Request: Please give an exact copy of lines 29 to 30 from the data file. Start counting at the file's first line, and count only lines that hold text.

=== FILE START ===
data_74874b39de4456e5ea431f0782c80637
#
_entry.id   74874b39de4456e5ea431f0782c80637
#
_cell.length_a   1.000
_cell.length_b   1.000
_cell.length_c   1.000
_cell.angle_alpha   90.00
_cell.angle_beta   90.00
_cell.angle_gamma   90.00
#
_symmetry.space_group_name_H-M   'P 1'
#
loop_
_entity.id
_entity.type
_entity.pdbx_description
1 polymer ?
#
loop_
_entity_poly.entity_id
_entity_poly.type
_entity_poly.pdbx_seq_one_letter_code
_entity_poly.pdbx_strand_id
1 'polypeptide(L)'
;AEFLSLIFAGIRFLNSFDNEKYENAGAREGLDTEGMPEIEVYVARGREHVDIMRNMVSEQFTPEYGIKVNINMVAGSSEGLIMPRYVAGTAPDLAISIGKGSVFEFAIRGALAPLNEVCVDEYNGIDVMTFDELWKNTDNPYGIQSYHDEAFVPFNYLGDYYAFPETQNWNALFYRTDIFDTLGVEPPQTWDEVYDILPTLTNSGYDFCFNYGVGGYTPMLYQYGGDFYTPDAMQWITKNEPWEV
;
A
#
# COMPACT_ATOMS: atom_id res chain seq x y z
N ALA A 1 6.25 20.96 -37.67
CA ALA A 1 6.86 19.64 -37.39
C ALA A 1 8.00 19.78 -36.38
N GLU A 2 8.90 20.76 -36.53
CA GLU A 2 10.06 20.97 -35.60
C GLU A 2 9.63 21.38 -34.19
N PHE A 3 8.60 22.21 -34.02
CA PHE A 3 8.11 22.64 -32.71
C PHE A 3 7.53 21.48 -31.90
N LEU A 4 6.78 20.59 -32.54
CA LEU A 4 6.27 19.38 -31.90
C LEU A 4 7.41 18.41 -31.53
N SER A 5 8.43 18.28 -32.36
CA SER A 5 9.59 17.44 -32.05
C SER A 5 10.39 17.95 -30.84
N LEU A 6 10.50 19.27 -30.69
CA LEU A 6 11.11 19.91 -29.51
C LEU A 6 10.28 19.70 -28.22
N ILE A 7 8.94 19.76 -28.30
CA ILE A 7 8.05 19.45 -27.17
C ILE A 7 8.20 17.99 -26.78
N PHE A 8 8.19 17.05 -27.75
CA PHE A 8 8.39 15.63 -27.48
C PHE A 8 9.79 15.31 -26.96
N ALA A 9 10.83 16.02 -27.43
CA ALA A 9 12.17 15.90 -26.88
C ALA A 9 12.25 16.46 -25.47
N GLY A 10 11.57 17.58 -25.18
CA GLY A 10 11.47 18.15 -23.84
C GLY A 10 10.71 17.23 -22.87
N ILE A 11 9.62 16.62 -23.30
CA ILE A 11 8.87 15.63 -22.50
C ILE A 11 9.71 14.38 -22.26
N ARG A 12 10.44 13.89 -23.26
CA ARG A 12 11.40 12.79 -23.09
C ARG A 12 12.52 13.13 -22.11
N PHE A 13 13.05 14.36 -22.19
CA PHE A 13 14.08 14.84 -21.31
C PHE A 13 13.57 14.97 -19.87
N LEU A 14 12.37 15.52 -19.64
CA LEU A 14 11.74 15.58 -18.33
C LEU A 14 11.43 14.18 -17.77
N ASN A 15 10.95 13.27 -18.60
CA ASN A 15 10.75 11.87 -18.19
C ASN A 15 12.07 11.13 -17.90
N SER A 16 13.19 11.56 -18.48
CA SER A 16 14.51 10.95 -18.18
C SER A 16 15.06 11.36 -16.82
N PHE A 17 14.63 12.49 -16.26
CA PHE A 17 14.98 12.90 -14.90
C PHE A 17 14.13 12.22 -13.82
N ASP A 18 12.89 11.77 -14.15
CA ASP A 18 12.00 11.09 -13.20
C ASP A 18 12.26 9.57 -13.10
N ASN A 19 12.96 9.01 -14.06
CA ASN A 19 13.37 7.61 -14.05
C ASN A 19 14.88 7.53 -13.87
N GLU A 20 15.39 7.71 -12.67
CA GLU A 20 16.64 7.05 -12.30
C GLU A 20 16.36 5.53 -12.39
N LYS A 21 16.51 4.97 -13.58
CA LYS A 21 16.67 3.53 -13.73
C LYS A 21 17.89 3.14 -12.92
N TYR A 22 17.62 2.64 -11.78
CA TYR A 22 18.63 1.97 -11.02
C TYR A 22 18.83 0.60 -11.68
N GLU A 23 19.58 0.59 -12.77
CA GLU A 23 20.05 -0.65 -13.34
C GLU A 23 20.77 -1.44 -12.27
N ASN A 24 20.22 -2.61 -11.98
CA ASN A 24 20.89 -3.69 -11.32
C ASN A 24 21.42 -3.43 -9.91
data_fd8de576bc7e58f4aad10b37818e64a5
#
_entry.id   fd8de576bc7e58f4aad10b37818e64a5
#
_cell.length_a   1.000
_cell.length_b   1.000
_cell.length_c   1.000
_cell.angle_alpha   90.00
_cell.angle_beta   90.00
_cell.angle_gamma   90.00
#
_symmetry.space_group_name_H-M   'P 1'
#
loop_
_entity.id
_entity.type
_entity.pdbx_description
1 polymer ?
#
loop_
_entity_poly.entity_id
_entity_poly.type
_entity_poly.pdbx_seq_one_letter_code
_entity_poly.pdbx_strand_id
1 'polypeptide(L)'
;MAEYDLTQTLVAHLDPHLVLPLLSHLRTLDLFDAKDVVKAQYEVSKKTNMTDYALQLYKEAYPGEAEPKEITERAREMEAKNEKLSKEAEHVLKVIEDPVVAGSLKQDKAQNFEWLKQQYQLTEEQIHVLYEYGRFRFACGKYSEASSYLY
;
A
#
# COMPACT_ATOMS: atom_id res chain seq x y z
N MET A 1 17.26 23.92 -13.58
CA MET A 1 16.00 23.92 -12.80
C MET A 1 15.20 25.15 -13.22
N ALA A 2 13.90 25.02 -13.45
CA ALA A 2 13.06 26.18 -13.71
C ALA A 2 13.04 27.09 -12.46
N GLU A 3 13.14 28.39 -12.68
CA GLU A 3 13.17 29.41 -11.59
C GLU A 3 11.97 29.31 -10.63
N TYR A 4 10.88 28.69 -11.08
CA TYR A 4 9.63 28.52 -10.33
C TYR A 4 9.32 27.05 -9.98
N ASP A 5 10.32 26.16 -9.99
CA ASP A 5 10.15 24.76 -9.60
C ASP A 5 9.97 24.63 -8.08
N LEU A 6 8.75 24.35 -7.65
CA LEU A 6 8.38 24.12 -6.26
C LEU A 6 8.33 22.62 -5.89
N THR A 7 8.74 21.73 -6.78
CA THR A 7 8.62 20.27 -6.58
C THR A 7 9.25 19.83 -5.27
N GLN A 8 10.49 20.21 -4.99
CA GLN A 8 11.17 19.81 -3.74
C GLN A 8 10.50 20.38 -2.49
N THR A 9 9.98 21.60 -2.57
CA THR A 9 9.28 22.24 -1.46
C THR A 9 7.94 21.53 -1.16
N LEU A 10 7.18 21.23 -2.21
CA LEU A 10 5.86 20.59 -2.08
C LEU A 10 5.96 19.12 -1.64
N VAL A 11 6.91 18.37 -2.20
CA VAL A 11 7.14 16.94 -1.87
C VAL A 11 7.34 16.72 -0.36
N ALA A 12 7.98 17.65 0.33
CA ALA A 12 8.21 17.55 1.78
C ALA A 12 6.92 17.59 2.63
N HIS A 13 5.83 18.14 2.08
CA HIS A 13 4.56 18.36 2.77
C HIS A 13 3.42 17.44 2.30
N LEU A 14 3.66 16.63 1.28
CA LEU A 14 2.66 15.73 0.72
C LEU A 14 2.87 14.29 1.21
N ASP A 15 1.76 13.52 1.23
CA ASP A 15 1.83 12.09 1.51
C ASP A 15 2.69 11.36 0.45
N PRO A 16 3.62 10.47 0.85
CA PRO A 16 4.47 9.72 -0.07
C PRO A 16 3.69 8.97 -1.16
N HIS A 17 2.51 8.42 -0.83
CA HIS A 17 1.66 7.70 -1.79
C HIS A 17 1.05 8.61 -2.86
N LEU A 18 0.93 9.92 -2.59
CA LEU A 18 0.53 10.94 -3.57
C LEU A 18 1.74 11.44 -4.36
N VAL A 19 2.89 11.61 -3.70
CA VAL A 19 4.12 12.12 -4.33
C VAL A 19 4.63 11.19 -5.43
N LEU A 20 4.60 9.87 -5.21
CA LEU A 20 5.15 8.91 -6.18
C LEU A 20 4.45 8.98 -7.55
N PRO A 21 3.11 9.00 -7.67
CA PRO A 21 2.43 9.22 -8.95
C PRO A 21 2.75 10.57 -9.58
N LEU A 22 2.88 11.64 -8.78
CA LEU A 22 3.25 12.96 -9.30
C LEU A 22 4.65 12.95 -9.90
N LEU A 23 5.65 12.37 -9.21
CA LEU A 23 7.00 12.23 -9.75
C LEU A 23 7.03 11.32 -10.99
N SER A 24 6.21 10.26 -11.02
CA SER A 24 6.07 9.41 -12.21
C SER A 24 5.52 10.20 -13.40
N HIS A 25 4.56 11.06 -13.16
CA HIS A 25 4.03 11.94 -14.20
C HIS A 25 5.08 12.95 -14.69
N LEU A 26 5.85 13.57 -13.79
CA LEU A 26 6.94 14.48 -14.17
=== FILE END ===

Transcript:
#
# COMPACT_ATOMS: atom_id res chain seq x y z